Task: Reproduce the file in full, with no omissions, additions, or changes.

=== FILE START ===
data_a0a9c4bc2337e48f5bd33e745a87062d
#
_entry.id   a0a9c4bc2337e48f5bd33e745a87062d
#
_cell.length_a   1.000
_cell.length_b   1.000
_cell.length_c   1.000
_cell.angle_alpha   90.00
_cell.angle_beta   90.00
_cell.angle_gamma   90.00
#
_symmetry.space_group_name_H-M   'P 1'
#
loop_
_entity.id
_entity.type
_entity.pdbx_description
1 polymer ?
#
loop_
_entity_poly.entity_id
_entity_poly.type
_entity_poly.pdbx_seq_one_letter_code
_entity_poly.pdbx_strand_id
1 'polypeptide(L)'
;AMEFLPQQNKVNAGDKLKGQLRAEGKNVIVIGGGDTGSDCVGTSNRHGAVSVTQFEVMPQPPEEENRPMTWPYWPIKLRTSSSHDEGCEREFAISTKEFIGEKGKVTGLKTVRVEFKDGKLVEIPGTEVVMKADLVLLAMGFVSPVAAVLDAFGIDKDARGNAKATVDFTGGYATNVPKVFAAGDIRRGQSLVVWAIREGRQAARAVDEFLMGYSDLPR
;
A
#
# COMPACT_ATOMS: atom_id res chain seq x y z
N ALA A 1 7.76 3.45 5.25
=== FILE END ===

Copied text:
data_a0a9c4bc2337e48f5bd33e745a87062d
#
_entry.id   a0a9c4bc2337e48f5bd33e745a87062d
#
_cell.length_a   1.000
_cell.length_b   1.000
_cell.length_c   1.000
_cell.angle_alpha   90.00
_cell.angle_beta   90.00
_cell.angle_gamma   90.00
#
_symmetry.space_group_name_H-M   'P 1'
#
loop_
_entity.id
_entity.type
_entity.pdbx_description
1 polymer ?
#
loop_
_entity_poly.entity_id
_entity_poly.type
_entity_poly.pdbx_seq_one_letter_code
_entity_poly.pdbx_strand_id
1 'polypeptide(L)'
;AMEFLPQQNKVNAGDKLKGQLRAEGKNVIVIGGGDTGSDCVGTSNRHGAVSVTQFEVMPQPPEEENRPMTWPYWPIKLRTSSSHDEGCEREFAISTKEFIGEKGKVTGLKTVRVEFKDGKLVEIPGTEVVMKADLVLLAMGFVSPVAAVLDAFGIDKDARGNAKATVDFTGGYATNVPKVFAAGDIRRGQSLVVWAIREGRQAARAVDEFLMGYSDLPR
;
A
#
# COMPACT_ATOMS: atom_id res chain seq x y z
N ALA A 1 7.76 3.45 5.25